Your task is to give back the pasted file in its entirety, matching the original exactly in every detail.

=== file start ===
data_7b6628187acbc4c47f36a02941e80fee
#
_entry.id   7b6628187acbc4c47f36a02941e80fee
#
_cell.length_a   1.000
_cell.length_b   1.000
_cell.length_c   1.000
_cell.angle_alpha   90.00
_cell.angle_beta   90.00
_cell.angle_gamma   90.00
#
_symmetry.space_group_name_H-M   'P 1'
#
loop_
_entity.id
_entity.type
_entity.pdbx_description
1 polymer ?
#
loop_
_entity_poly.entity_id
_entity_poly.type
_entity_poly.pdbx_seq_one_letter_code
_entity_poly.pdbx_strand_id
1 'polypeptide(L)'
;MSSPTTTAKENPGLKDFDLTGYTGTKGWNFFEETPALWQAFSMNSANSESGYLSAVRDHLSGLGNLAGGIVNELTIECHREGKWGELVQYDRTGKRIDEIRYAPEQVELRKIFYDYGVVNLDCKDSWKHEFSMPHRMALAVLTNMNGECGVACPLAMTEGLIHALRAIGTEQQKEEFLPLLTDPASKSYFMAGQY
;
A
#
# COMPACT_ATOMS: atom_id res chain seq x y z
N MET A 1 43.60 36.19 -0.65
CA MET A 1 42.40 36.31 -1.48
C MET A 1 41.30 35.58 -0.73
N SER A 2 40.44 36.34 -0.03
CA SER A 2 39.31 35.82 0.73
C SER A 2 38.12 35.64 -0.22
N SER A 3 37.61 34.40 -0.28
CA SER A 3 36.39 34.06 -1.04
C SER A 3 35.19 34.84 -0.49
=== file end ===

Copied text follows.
data_7b6628187acbc4c47f36a02941e80fee
#
_entry.id   7b6628187acbc4c47f36a02941e80fee
#
_cell.length_a   1.000
_cell.length_b   1.000
_cell.length_c   1.000
_cell.angle_alpha   90.00
_cell.angle_beta   90.00
_cell.angle_gamma   90.00
#
_symmetry.space_group_name_H-M   'P 1'
#
loop_
_entity.id
_entity.type
_entity.pdbx_description
1 polymer ?
#
loop_
_entity_poly.entity_id
_entity_poly.type
_entity_poly.pdbx_seq_one_letter_code
_entity_poly.pdbx_strand_id
1 'polypeptide(L)'
;MSSPTTTAKENPGLKDFDLTGYTGTKGWNFFEETPALWQAFSMNSANSESGYLSAVRDHLSGLGNLAGGIVNELTIECHREGKWGELVQYDRTGKRIDEIRYAPEQVELRKIFYDYGVVNLDCKDSWKHEFSMPHRMALAVLTNMNGECGVACPLAMTEGLIHALRAIGTEQQKEEFLPLLTDPASKSYFMAGQY
;
A
#
# COMPACT_ATOMS: atom_id res chain seq x y z
N MET A 1 43.60 36.19 -0.65
CA MET A 1 42.40 36.31 -1.48
C MET A 1 41.30 35.58 -0.73
N SER A 2 40.44 36.34 -0.03
CA SER A 2 39.31 35.82 0.73
C SER A 2 38.12 35.64 -0.22
N SER A 3 37.61 34.40 -0.28
CA SER A 3 36.39 34.06 -1.04
C SER A 3 35.19 34.84 -0.49